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Warhol, Warhol, Everywhere a Warhol

Everybody loves Andy Warhol! Who isn’t immediately attracted to the bright colors, crisp lines, and repetition in Andy Warhol’s artwork?

Colorful recreation of a Campbell's soup can
Andy Warhol (American, 1928–1987), Campbell’s Soup, 1965 (detail). Acrylic on canvas 36 × 24 in. (91.44 × 60.96 cm). Gift of Mrs. Harry Lynde Bradley M1977.156. Photo by Efraim Lev-er © The Andy Warhol Foundation for the Visual Arts, Inc. / Artists Rights Society (ARS), New York
Colorful recreation of a Campbell's soup can
Andy Warhol (American, 1928–1987), Campbell’s Soup, 1965. Acrylic on canvas 36 × 24 in. (91.44 × 60.96 cm). Gift of Mrs. Harry Lynde Bradley M1977.156. Photo by Efraim Lev-er © The Andy Warhol Foundation for the Visual Arts, Inc. / Artists Rights Society (ARS), New York

Everybody loves Andy Warhol! Who isn’t immediately attracted to the bright colors, crisp lines, and repetition in Andy Warhol’s artwork? Not to mention the fact that Warhol himself was such a character, playing with the art world, celebrity, and fame.

One of Warhol’s most iconic images, that of the Campbell’s Soup Can, is now available for mass-market purchase. For 75 cents. That’s right. 75 cents for your very own piece of Andy Warhol art history!

Okay, I’m dramatizing a little bit here. There’s tomato soup inside that Warhol artwork. By which I mean, Campbell’s Soup has released limited-edition cans of their tomato soup printed with Warhol’s Campbell’s Soup design. You can buy them at your local Target.

And, of course, you can visit the original Campbell’s Soup right here at the Museum, in Gallery 19 on the Main Level.

If you’d like to spend a little more for your Warhol fix, and you need to round out your beauty collection, well, there are plenty more limited-edition Warholian goodies for you to purchase.

Warhol Soup Cans from Target. Photo by Kim Weiss

I’ve known for a while about Andy Warhol-scented perfume (yes, you read that right), but now there’s even Andy Warhol lip gloss!

Andy Warhol themed lip gloss by NARS cosmetics company. Photo credit: Sephora.com
Andy Warhol themed lip gloss by NARS cosmetics company. Photo from Sephora.com

My 16-year-old little sister, who is very in-the-know about all things makeup related, knows of my art obsession and texted me a link to this limited edition set of NARS lip glosses inspired by Andy himself.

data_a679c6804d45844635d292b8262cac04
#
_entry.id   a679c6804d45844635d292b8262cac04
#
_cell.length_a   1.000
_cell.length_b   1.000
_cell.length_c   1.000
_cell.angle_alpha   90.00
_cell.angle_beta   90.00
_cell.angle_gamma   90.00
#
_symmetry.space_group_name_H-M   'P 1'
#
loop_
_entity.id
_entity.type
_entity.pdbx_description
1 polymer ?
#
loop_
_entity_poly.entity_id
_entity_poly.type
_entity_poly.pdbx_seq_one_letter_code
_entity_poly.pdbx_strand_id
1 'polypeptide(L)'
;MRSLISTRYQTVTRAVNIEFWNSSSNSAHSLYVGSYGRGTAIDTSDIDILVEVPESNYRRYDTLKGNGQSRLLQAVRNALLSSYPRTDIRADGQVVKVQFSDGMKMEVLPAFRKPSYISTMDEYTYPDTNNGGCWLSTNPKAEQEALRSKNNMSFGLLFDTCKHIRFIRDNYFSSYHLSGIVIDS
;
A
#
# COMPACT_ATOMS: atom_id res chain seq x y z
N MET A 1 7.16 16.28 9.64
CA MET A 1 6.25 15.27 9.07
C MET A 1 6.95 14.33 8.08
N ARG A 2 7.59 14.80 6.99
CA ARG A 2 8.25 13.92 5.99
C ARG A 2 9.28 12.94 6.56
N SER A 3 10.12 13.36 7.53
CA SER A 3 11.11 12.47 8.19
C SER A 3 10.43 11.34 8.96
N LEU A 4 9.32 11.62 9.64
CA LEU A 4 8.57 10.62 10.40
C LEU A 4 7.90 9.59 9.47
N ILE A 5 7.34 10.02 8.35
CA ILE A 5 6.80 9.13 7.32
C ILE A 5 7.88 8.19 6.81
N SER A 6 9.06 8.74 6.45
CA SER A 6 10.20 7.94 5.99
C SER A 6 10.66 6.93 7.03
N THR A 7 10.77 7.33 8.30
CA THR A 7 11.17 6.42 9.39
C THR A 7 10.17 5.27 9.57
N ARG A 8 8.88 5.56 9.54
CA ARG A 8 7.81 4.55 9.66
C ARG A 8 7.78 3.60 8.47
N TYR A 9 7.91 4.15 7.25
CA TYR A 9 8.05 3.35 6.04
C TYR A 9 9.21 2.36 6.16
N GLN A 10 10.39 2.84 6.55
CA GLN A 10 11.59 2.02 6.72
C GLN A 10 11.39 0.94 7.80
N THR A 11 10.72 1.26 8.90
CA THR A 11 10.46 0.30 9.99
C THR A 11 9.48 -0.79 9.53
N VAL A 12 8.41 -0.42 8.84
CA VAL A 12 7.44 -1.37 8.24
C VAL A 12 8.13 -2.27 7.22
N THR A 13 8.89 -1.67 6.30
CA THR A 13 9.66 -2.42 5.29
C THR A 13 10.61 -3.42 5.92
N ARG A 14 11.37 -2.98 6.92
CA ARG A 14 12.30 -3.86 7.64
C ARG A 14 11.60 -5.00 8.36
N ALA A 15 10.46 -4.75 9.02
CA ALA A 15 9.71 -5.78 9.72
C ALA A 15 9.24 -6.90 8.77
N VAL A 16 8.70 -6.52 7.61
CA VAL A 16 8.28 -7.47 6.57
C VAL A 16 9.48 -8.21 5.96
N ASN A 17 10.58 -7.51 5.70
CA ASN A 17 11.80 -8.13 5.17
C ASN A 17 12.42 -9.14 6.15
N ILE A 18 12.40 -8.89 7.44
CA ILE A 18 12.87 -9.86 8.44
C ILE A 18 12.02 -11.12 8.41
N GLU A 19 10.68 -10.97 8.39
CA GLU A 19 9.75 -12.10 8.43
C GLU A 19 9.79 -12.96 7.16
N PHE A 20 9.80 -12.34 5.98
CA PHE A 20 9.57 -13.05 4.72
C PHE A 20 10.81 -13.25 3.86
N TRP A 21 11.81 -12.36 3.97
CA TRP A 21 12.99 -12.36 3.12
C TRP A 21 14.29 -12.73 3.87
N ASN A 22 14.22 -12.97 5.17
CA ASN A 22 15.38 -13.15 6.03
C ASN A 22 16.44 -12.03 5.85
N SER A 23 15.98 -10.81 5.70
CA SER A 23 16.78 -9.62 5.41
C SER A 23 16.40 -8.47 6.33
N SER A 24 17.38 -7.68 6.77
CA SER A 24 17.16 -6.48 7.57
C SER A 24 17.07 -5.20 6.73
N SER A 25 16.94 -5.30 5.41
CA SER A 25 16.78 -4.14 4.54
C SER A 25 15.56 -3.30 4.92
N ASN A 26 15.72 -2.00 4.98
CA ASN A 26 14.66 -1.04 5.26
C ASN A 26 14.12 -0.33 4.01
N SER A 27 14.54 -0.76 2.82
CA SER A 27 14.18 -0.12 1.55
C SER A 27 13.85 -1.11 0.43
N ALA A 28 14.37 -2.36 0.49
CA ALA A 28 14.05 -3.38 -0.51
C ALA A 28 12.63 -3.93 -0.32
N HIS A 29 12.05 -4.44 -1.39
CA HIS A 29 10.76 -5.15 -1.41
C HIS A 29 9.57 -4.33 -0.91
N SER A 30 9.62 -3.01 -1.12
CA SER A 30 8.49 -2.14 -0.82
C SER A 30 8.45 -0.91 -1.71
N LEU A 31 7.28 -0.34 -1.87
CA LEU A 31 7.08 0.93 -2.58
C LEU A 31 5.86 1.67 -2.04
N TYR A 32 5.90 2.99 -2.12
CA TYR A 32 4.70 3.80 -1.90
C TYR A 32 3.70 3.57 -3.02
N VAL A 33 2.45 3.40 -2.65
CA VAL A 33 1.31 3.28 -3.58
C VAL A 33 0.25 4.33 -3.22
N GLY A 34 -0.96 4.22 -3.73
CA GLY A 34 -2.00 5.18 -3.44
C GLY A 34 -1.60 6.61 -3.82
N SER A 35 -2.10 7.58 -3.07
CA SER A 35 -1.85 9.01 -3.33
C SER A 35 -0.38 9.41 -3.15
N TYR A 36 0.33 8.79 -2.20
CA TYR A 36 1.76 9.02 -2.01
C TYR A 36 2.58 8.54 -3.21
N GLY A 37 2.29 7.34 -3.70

Then she informed me that not only will there be lip gloss but a whole set of Warhol-inspired makeup, including eye shadow palettes pressed into a pattern based on his Flower lithograph, and nail polish shades inspired by colors used in his prints.

If this is all a little overwhelming to you, too, maybe we should turn to something a bit more educational than eye shadows.

Andy Warhol’s nephew, James Warhola, wrote a great picture book, Uncle Andy’s, about his childhood visits to his famous uncle’s apartment in New York. Educators here love to use this book for Story Time in the Galleries.

James Warhola, Uncle Andy's (2003).
James Warhola, Uncle Andy’s (2003).

I don’t know about you, but stunned though I am with the overload of Warholian goodies, I am totally game for a fall full of Andy Warhol. Bring on more art in my day-to-day life!

If you’ll be in New York City anytime soon, the Metropolitan Museum of Art is also getting in on the autumn Warhol trend with an exhibition called Regarding Andy Warhol: Sixty Artists, Fifty Years, all about Warhol’s artistic influence.

If you’ll be in Pittsburgh, visit the Andy Warhol Museum and recreate the artist’s process for filming your own Screen Test.

Chelsea Emelie Kelly was the Museum’s Manager of Digital Learning. In addition to working on educational technology initiatives like the Kohl’s Art Generation Lab and this blog, she oversaw and taught teen programs.

One reply on “Warhol, Warhol, Everywhere a Warhol”

In 1981, while on assignment for Newsweek, photographer Lynn Goldsmith captured images of Prince, which were never subsequently published. In 1984, Vanity Fair commissioned Warhol to create a pop art recreation of one of these photos. Warhol used the photograph to create the “Prince Series” — a set of high-contrast images infused with dramatic pops of color in a style similar to that of his “Campbell’s Soup Cans.”

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